Kidney stones can be detected using X-Rays or scans to determine their presence and location.

Sometimes intravenous (IV), the injection of fluids into the bloodstream through a vein, will speed up the passage of stones by producing larger volumes of more dilute urine. Taking sodium citrate or sodium bicarbonate can break down the stones and prevent further stone formation by making the urine more alkaline.

If your urologist believes that the stone is too big to pass unaided or is causing an obstruction, you may need surgery to remove it.  This may include:

  • Lithotripsy: also known as extracorporeal shock wave lithotripsy (ESWL), which breaks up large stones into smaller stones that will pass in the urine. This involves breaking down the stones using high frequency, ultrasound shockwaves. These shockwaves are focussed very accurately onto the stones using X-Ray or ultrasound as a guide.  The stone is then broken into smaller pieces so it can be passed in your urine. Lithotripsy treatment is provided by Consultant Urologists with extensive experience in urinary tract stone disease.
  • Tunnel surgery or percutaneous nephrolithotomy: involves inserting a thin telescopic instrument called a nephroscope through your back into the kidney, the surgeon inserts a surgical instrument and removes the stone.This is performed under general anaesthetic
  • Ureterorenoscopy: while you are under general anaesthetic, a long thin telescope, called a ureteroscope is inserted through the urinary tract to view and then either destroy or gently remove the kidney stone.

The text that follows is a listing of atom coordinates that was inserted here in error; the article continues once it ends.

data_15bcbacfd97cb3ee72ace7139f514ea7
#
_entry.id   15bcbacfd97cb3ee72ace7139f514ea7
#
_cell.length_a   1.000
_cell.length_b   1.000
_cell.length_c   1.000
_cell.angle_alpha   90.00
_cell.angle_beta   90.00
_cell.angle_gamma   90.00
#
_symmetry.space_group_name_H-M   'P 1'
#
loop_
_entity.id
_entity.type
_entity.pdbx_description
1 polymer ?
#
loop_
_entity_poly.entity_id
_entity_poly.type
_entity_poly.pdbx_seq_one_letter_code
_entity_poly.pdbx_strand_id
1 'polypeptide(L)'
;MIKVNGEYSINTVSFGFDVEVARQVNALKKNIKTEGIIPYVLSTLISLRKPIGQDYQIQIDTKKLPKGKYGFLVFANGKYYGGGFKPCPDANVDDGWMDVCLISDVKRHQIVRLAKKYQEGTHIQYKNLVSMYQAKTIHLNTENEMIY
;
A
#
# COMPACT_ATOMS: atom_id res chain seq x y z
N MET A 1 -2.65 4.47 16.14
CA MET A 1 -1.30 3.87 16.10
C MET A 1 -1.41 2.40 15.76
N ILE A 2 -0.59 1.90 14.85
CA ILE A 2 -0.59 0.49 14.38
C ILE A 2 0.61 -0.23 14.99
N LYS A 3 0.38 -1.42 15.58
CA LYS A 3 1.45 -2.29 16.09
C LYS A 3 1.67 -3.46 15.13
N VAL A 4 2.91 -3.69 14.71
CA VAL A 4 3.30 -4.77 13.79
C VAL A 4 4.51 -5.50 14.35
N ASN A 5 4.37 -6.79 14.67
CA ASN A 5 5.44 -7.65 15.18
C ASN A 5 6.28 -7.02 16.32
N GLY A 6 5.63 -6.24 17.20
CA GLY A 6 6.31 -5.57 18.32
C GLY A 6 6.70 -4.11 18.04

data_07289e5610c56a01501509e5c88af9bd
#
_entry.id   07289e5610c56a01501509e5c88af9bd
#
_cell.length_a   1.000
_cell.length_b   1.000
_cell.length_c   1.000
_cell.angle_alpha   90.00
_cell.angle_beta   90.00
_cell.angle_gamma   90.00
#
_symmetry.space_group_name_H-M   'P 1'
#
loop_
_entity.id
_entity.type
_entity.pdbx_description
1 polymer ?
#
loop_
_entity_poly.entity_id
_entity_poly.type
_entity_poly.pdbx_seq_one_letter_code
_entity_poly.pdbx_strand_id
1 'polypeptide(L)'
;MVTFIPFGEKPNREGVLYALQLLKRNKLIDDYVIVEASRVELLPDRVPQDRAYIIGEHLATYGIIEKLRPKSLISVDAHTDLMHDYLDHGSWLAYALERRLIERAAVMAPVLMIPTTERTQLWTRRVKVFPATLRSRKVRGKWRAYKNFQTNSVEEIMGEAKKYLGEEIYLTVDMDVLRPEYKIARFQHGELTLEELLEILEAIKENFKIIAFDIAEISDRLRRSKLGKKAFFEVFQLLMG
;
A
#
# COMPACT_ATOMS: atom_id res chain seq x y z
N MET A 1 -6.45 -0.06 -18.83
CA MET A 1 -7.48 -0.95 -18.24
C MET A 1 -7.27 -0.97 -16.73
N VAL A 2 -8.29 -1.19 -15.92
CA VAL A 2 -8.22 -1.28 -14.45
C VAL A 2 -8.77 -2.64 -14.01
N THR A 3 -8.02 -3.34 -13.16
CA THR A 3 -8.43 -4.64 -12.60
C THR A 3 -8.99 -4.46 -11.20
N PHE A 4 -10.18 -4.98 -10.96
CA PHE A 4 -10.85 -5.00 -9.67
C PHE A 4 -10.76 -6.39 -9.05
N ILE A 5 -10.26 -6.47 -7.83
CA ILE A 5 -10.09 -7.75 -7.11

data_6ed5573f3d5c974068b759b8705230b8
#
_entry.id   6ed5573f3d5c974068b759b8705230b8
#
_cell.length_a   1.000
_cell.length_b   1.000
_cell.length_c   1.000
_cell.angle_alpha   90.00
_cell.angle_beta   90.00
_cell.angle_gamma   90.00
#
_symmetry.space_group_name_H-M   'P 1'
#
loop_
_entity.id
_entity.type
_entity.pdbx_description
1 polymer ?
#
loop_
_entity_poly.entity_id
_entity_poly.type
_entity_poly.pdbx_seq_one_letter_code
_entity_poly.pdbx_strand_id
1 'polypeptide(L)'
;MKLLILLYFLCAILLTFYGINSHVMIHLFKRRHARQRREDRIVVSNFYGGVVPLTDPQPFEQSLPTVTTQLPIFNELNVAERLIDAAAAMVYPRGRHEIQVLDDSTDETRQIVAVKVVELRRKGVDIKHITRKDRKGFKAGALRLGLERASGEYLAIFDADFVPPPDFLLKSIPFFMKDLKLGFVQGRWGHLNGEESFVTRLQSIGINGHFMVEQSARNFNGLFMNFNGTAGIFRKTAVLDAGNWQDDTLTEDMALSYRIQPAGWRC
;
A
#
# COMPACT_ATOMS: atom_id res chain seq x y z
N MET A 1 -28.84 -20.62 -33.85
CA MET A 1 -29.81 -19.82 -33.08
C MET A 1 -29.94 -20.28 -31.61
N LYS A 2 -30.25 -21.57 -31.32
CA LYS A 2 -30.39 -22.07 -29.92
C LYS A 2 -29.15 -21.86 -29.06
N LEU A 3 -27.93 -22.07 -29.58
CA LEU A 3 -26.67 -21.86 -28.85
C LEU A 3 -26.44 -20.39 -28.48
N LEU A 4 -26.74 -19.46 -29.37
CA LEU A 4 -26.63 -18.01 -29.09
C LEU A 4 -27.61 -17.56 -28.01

Can kidney stones be prevented?

Often, kidney stones will recur in people who have had them before; however, there are steps you can take to reduce the risk of developing kidney stones:

  • Drink more water on a daily basis: at least 2 litres each day.
  • Limit your intake of caffeinated drinks and alcohol, which can be dehydrating.
  • Adjust your diet: if you have had kidney stones removed before, your doctor may have tested them to find out what they were composed of. He or she may then advise you to restrict certain foods from your diet that could cause high levels of certain minerals to be present in your urine.
  • Take any medication as advised by your doctor to help prevent further kidney stones from forming.
  • See your doctor if you notice blood in your urine.
  • Try to collect any stones that you pass so that your doctor can test their composition and treat you accordingly.